Richmond Astronomical Society

March Meeting Minutes

Apr 8th, 2012 | By | Category: Meetings

The 749th Consecutive Meeting of the Richmond Astronomical Society (RAS)

2012 March 13

 

Greeting & Announcements

Astronomical League Update, John Goss, Vice President, Astronomical League

The first item was a presentation by Vice President John Goss of the Astronomical League by Skype. Among the things that he mentioned was an announcement of the Astronomical League Convention (ALCON) on the Fourth of July weekend (actually 2012 July 4-7). It will be in theChicagoarea (the Marriott Lincolnshire Resort inLincolnshire,IL) to honor 150 years of organized astronomy, which started in theChicagoarea. The conference will feature visits to Yerkes Observatory, the Fermi Lab, and Adler Planetarium.  There will be a big banquet on Saturday night. He also mentioned the Analemma Club, wherein amateur astronomers take observations of the Sun on dates throughout the year to form the analemma. He also mentioned transits of Venus and Mercury, and severalALawards.

 

Library Report

The library report was made; Virginia Eckert brought in several books from the RAS Library, including Other Worlds, a book from 1926 that was highly optimistic about life on other planets.

 

Observatory Report

Prashant Reddy (for Randy Tatum) gave an Observatory report. He thanked everyone for helping clean the Observatory of debris from the recent tree-cutting that went on there.

 

Events and Individual Observing

Jim Browder asked for observations. Many people reported the proximity of Venus and Jupiter in the sky, and someone reported that on Skywatch night the satellites of Jupiter looked like a double star on either side of Jupiter. Kathy Fatyga reported seeing the Venus-Jupiter conjunction and the satellites of Jupiter, but found Mercury too hard to see.

 

Someone reported an X5 coronal mass ejection from the Sun, but no one reported auroras here, and apparently we got through with no electronic or power problems.

 

Upcoming Events

Tomorrow (March 14) there will be a planetarium show at 8 at SMV. The skywatch on March 16 will feature participants from a robotics skywatch; this could cause parking problems.

 

Astronomy Day

Astronomy Day is coming up on April 28. Dan Salkovitz and Jim Blowers are doing the bottle rockets, and there will be other exhibitions at the ScienceMuseum.  Please let Prashant Reddy at reddypva@verizon.net know if you can help with Astronomy Day at the Museum.

The night skywatch will be at Belmead Plantation in PowhatanCounty, as there is a prom at the ScienceMuseum. They have good parking at Belmead, and visibility is similar to that of the Powhatan Wildlife Management Area. If you can help with the skywatch at Belmead in the evening, please let Jim Browder know at president@richastro.org.

Belmead has had a number of incarnations since 1850 as a plantation, a school and now an environmental and community center in Powhatan.  It has a dark sky with convenient parking and facilities nearby.  This location offers a great opportunity for us as an observing and public skywatch location.

 

More Upcoming Events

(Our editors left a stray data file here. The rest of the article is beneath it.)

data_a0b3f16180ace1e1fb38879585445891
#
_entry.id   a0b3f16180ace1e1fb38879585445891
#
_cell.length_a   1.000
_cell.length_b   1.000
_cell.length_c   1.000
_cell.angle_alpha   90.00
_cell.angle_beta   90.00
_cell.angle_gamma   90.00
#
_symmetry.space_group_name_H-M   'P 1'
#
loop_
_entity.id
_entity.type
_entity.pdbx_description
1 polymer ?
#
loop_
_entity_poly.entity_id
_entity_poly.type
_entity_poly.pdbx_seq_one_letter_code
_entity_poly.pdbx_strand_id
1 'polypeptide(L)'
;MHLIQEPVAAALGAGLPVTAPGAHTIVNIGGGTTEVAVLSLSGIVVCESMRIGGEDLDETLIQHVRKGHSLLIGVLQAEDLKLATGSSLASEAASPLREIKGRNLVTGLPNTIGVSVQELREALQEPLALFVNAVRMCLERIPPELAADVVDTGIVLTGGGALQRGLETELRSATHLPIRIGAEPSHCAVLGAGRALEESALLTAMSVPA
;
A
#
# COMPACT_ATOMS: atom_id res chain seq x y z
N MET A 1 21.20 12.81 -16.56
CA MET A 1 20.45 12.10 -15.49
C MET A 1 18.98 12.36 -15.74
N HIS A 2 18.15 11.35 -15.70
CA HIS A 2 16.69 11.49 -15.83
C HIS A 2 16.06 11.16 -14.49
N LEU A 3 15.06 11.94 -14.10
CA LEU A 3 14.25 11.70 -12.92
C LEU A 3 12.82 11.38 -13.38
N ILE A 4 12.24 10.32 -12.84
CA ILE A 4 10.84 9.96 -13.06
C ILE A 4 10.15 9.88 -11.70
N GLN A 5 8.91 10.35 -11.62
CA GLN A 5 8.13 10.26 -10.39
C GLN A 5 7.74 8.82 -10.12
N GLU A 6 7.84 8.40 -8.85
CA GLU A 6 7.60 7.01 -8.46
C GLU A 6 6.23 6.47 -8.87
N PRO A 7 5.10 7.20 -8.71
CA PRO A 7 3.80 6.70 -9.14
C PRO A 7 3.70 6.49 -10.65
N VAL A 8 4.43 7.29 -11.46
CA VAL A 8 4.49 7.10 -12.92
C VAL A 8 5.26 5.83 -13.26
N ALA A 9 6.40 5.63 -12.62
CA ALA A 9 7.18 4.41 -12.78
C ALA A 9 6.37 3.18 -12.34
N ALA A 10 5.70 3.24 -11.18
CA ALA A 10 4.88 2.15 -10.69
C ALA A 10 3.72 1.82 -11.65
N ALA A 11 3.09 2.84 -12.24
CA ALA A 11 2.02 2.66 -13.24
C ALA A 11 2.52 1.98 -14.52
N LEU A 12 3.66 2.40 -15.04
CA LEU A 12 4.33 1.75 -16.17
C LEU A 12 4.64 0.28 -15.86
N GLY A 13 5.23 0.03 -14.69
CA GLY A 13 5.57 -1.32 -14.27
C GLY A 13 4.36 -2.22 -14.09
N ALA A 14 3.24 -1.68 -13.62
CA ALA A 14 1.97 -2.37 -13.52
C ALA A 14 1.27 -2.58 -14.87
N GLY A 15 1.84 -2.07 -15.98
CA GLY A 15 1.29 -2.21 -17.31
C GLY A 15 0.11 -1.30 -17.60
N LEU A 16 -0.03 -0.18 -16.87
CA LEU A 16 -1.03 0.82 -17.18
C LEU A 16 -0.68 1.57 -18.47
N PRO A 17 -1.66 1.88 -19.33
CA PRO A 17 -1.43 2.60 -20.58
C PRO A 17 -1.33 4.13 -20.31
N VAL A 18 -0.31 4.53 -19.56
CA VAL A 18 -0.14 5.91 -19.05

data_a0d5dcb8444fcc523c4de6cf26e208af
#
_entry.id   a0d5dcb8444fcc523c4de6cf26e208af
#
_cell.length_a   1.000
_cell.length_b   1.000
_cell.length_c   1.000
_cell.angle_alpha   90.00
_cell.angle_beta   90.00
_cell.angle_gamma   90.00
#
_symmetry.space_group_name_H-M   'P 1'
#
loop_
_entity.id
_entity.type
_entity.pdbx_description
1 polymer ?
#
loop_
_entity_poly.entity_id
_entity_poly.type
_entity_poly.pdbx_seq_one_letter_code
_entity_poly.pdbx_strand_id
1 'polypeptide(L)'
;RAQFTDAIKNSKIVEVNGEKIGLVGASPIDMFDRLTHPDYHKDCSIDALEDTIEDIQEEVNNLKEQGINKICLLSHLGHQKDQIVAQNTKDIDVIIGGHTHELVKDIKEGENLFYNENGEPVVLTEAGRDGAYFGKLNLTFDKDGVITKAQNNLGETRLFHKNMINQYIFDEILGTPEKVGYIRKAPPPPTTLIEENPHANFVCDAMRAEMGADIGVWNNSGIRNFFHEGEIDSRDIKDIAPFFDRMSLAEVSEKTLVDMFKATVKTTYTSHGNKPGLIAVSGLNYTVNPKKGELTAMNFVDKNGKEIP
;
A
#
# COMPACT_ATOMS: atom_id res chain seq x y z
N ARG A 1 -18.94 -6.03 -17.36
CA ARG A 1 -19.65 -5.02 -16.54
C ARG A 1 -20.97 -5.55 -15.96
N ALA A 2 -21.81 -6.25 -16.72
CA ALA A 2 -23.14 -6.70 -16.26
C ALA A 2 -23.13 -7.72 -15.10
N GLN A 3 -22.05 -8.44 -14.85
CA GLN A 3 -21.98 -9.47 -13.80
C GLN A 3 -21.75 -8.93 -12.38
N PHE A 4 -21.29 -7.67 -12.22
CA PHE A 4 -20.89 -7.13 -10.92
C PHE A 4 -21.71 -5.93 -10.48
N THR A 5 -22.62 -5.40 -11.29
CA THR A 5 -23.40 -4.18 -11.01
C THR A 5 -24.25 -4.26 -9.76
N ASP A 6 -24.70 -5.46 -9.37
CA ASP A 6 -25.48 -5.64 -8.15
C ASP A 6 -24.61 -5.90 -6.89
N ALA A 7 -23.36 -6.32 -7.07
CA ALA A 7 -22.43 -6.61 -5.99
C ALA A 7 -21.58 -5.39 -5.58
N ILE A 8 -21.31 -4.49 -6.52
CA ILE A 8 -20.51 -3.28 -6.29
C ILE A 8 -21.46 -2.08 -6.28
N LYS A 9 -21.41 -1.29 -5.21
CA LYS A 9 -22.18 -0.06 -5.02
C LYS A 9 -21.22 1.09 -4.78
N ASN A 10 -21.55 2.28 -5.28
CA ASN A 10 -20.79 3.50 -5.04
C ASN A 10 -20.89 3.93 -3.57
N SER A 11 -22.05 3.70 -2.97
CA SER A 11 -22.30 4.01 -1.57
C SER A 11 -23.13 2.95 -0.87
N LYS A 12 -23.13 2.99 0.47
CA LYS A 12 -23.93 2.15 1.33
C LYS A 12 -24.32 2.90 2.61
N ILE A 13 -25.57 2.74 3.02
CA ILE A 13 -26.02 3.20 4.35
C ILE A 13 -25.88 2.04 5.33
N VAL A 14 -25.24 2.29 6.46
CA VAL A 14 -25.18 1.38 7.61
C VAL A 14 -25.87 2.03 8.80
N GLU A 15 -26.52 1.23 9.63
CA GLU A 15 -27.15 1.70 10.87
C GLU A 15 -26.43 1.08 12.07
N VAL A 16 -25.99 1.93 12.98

Staunton River Star Party, March 21-25: StauntonRiverState Park (Scottsburg/South Boston/Clarksville VA area):  For more information see http://www.chaosastro.com/starparty/.

Prashant Reddy reported that on April 10 there will be the Staunton River Star Party somewhere in SouthsideVirginia(but notStaunton,Virginia).

 

New Visitor

There is one new member, Chuck DeCost, who has already paid dues.

 

 

“Asteroids:  Friend or Foe,” Betty Wilson

The program of the month was by Ken Wilson as Betty Wilson could not make it due to a cold of some sort. Ken spoke on eclipses – Chasing the Moon’s Shadow. Among the things he reported was that solar eclipses distribute like this:

 

35% partial

32% annular

5% annular-total

28% total

 

When a total eclipse happens, the temperature drops, and shadow bands may be visible – an example was shown. When such an eclipse occurs, protection is necessary, from Mylar viewers or filters, for all phases except total. Often on an eclipse cruise, the PA system of the ship will tell when it is safe to look at it without protection. Cruises are also good because a boat does not have houses, trees, hills, and the like to contend with and can sail to avoid clouds.

 

On average a total eclipse occurs every 375 years at a given location, and an annular eclipse every 224 years. One of the most famous eclipses occurred in -584 May 28 (May 28, 585 BC Julian); a battle between the Lydians and Medes was stopped by the sudden darkness of the Sun; afraid the Gods were angry, the two sides stopped the war; therefore, eclipses as peacemakers.

 

Another famous eclipse was the Einstein Eclipse of 1878 July 29. Observations of this eclipse helped verify Einstein’s special theory of relativity. Ken Wilson showed observations he made of the 2006 March 29 eclipse inAfrica.

 

Ken then talked about future eclipses, especially the eclipses of 2017 August 22 and the eclipse of 2024 April 8; some noted the path of totality of the latter eclipse resembles a strong cold front that frequently occurs in April and brings severe weather.

 

The meeting ended around 9:30 pm.

 

Jim Blowers for

Chris McCann, Secretary, RAS

 

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